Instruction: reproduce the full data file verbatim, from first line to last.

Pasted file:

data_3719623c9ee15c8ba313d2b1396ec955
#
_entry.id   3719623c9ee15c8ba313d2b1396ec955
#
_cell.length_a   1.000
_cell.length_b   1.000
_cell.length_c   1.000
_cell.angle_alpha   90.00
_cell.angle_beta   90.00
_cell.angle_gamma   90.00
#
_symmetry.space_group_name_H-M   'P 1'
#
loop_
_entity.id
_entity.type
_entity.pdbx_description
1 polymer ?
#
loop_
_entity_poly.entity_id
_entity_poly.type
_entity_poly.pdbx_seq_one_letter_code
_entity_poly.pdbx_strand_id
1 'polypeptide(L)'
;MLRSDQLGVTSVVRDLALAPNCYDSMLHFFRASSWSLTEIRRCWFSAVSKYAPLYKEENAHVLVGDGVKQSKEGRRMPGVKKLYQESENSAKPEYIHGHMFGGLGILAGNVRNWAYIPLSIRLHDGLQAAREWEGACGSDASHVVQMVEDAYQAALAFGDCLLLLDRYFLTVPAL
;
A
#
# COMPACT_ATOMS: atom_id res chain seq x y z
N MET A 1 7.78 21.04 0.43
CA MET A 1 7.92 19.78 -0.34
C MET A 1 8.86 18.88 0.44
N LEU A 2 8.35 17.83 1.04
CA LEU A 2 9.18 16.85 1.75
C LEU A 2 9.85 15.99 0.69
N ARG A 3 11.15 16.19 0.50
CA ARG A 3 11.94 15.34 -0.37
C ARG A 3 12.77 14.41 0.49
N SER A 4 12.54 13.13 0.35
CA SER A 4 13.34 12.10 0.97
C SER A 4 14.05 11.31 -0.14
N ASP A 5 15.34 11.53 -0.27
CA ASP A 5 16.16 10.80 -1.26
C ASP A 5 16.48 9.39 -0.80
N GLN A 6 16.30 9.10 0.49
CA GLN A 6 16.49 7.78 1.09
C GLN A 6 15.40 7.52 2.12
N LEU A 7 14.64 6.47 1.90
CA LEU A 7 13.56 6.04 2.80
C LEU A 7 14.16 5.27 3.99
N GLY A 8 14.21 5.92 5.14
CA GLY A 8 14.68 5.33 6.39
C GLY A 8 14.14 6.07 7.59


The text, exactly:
data_3719623c9ee15c8ba313d2b1396ec955
#
_entry.id   3719623c9ee15c8ba313d2b1396ec955
#
_cell.length_a   1.000
_cell.length_b   1.000
_cell.length_c   1.000
_cell.angle_alpha   90.00
_cell.angle_beta   90.00
_cell.angle_gamma   90.00
#
_symmetry.space_group_name_H-M   'P 1'
#
loop_
_entity.id
_entity.type
_entity.pdbx_description
1 polymer ?
#
loop_
_entity_poly.entity_id
_entity_poly.type
_entity_poly.pdbx_seq_one_letter_code
_entity_poly.pdbx_strand_id
1 'polypeptide(L)'
;MLRSDQLGVTSVVRDLALAPNCYDSMLHFFRASSWSLTEIRRCWFSAVSKYAPLYKEENAHVLVGDGVKQSKEGRRMPGVKKLYQESENSAKPEYIHGHMFGGLGILAGNVRNWAYIPLSIRLHDGLQAAREWEGACGSDASHVVQMVEDAYQAALAFGDCLLLLDRYFLTVPAL
;
A
#
# COMPACT_ATOMS: atom_id res chain seq x y z
N MET A 1 7.78 21.04 0.43
CA MET A 1 7.92 19.78 -0.34
C MET A 1 8.86 18.88 0.44
N LEU A 2 8.35 17.83 1.04
CA LEU A 2 9.18 16.85 1.75
C LEU A 2 9.85 15.99 0.69
N ARG A 3 11.15 16.19 0.50
CA ARG A 3 11.94 15.34 -0.37
C ARG A 3 12.77 14.41 0.49
N SER A 4 12.54 13.13 0.35
CA SER A 4 13.34 12.10 0.97
C SER A 4 14.05 11.31 -0.14
N ASP A 5 15.34 11.53 -0.27
CA ASP A 5 16.16 10.80 -1.26
C ASP A 5 16.48 9.39 -0.80
N GLN A 6 16.30 9.10 0.49
CA GLN A 6 16.49 7.78 1.09
C GLN A 6 15.40 7.52 2.12
N LEU A 7 14.64 6.47 1.90
CA LEU A 7 13.56 6.04 2.80
C LEU A 7 14.16 5.27 3.99
N GLY A 8 14.21 5.92 5.14
CA GLY A 8 14.68 5.33 6.39
C GLY A 8 14.14 6.07 7.59